There's some truth to that. Nick Carr hated ebooks, and Simon Jenkins certainly sounded like he hated them as well when he wrote his piece for The Guardian a couple weeks back.

But those are the exception, and not the rule.

Russell also gets it wrong when he tries to explain the limitations of the industry data:

What is not reported in the statistics is all the outsider writing: all the thousands of self-published novels and memoirs and self-help guides that are published, quickly and cheaply, in electronic form. Their success only continues to grow. And sellers such as Amazon are doing their best to provide these works directly to consumers, bypassing publishers altogether.

No, the stats also miss a lot of traditionally published books as well. It's not just self-pub; there's also a teeming mass of indie pub that is going uncounted as well.

But given the pointless ad hominem attack Russell unleashes against self-pub, I don't think that distinction matters to him:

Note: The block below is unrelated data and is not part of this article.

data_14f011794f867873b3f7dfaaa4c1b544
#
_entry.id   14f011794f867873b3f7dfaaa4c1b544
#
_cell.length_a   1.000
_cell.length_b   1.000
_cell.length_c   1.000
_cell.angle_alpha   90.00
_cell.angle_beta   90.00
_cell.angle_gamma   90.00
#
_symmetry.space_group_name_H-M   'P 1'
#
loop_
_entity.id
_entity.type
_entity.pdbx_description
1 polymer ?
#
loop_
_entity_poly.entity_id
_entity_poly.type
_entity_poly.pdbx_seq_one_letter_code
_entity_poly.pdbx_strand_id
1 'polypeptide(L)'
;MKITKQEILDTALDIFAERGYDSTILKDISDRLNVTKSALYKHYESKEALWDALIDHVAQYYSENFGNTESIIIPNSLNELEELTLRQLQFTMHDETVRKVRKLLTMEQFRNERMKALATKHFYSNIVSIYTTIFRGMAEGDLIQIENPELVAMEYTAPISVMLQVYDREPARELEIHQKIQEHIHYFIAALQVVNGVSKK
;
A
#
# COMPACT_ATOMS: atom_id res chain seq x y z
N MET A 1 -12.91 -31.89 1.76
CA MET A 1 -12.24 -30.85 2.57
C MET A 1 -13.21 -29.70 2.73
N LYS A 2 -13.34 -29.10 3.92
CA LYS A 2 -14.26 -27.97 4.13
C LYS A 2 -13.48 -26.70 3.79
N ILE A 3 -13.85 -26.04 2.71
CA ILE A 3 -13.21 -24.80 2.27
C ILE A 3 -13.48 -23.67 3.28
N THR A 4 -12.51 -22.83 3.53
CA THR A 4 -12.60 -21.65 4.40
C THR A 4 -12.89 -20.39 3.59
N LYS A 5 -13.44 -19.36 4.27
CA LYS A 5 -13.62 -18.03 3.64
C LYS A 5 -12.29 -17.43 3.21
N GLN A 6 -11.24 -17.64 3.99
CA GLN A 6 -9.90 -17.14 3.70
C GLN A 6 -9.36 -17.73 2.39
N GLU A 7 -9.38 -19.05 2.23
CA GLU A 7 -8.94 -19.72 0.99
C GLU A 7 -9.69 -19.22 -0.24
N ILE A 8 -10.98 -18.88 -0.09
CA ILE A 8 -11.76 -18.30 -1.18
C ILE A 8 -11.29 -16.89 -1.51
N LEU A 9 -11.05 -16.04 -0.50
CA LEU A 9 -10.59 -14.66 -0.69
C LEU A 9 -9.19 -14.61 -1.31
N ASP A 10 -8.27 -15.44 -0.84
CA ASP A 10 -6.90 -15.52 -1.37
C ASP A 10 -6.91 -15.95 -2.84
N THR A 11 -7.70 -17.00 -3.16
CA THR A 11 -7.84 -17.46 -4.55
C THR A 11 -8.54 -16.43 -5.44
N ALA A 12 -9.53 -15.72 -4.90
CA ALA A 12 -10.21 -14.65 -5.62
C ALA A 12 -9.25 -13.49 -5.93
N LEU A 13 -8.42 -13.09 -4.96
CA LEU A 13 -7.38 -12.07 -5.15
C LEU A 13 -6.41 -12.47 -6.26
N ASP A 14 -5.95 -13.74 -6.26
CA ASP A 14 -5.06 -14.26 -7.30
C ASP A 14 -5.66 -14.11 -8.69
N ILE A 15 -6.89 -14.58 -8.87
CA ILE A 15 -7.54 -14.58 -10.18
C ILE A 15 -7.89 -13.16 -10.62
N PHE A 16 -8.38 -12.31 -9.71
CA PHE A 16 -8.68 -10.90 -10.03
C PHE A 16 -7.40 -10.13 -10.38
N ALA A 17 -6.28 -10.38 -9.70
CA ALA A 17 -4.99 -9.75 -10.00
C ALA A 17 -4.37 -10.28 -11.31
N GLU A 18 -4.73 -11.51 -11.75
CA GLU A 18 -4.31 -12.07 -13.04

What is not reported in the statistics is all the outsider writing: all the thousands of self-published novels and memoirs and self-help guides that are published, quickly and cheaply, in electronic form. Their success only continues to grow. And sellers such as Amazon are doing their best to provide these works directly to consumers, bypassing publishers altogether. They are not given any status by any expert, only by word-of-mouth or by self-promotion (often hard to distinguish between). As a result they come with no promises of being carefully researched or backed by scientific institutions. Self-published books are, for the most part, chatty. This leads to different expectations of what writing is. The self-promotion that must accompany self-publishing also leads to a new conception of what being a writer is.

I'd like to snark about Penguin's cancer-curing cookbook, but to be honest this is the point where Russell's piece falls completely apart. He's run out of things to say, so instead he just started spitting out random attacks on self-published books just to make sure he reaches his word count quota.

It's not worth debating, and he really should have ended his piece three paragraphs early.

Like this.

image by Nesster

 

About Nate Hoffelder (11590 Articles)